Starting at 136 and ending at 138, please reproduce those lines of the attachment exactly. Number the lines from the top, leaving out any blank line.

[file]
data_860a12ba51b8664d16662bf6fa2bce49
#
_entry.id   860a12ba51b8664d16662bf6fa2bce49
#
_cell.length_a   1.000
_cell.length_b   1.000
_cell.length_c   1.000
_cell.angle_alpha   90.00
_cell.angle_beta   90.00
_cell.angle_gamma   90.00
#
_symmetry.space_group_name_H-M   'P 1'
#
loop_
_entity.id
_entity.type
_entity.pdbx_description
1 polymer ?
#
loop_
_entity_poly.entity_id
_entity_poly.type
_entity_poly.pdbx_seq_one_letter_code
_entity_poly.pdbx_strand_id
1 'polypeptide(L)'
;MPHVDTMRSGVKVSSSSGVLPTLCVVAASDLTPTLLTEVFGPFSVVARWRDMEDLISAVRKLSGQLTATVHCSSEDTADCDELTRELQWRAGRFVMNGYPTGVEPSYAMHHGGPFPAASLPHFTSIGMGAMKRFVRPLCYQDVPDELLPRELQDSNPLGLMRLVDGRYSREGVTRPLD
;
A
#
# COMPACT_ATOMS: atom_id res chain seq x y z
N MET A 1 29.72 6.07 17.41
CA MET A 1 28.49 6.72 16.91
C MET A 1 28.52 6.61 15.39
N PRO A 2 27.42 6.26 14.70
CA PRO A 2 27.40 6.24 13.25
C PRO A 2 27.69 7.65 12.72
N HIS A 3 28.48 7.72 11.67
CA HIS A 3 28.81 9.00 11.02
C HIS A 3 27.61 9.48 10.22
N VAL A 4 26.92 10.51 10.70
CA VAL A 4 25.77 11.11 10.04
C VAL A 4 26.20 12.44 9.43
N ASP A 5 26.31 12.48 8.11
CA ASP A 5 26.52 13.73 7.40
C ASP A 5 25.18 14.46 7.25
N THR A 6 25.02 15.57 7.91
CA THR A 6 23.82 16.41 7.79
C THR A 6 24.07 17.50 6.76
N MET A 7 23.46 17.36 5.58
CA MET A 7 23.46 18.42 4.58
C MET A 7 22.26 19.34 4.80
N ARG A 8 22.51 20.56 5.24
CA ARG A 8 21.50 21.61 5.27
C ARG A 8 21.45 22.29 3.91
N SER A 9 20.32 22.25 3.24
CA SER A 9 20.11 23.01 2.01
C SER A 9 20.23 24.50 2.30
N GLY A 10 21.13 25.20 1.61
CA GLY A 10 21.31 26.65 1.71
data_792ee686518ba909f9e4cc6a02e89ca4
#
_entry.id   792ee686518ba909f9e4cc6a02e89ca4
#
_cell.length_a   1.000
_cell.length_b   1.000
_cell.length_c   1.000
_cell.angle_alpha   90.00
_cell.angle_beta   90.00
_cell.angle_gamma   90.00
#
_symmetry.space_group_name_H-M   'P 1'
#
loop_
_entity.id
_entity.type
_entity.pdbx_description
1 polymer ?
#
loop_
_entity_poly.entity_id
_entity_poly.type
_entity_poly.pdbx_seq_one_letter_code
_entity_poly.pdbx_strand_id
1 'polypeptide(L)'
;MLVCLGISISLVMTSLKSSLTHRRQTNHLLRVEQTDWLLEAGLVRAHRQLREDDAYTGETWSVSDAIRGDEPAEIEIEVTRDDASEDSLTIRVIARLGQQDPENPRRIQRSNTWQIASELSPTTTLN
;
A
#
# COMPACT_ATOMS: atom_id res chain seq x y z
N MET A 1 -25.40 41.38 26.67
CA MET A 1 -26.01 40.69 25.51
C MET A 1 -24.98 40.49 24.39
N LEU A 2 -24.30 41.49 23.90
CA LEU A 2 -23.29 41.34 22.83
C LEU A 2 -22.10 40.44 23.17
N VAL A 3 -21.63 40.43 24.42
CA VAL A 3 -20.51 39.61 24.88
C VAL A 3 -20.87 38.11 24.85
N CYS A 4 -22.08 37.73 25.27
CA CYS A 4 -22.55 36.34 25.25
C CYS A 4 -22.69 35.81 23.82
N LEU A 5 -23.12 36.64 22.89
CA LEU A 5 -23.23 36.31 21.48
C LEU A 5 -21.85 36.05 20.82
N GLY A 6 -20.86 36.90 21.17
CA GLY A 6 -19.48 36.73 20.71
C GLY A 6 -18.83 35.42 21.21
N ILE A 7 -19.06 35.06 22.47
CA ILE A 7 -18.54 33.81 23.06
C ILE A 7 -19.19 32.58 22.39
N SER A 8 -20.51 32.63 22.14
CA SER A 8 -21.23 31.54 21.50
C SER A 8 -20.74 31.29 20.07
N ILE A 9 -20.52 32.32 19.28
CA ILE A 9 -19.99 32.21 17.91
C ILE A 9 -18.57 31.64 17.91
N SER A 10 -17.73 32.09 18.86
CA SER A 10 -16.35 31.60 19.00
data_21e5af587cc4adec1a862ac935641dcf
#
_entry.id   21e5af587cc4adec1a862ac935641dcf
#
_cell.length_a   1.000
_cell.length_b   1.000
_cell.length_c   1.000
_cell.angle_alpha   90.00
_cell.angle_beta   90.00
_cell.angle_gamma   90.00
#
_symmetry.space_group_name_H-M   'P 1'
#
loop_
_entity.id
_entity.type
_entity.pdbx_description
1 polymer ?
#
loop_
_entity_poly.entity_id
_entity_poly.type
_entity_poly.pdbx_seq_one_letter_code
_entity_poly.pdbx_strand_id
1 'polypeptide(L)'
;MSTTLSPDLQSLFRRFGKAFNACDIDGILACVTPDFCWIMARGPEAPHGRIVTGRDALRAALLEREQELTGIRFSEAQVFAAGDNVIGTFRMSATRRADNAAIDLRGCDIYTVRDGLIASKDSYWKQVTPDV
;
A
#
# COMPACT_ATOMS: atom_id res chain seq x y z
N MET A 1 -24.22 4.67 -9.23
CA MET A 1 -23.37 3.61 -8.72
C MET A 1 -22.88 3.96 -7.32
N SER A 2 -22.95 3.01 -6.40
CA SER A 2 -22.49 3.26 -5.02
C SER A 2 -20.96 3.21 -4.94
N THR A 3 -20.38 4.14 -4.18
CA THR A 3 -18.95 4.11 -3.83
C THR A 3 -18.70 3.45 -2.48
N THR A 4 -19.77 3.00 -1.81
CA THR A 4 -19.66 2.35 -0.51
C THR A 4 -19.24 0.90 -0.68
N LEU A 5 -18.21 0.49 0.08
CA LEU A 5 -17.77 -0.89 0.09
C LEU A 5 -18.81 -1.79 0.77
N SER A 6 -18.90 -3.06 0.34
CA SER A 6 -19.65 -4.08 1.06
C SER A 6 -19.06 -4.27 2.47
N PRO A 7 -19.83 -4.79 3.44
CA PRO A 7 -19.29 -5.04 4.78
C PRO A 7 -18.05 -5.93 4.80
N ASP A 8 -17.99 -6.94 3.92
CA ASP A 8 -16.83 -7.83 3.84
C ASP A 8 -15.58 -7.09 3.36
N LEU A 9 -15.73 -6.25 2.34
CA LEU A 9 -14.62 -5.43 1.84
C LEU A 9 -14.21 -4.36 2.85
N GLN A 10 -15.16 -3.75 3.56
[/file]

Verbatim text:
1 polymer ?
#
loop_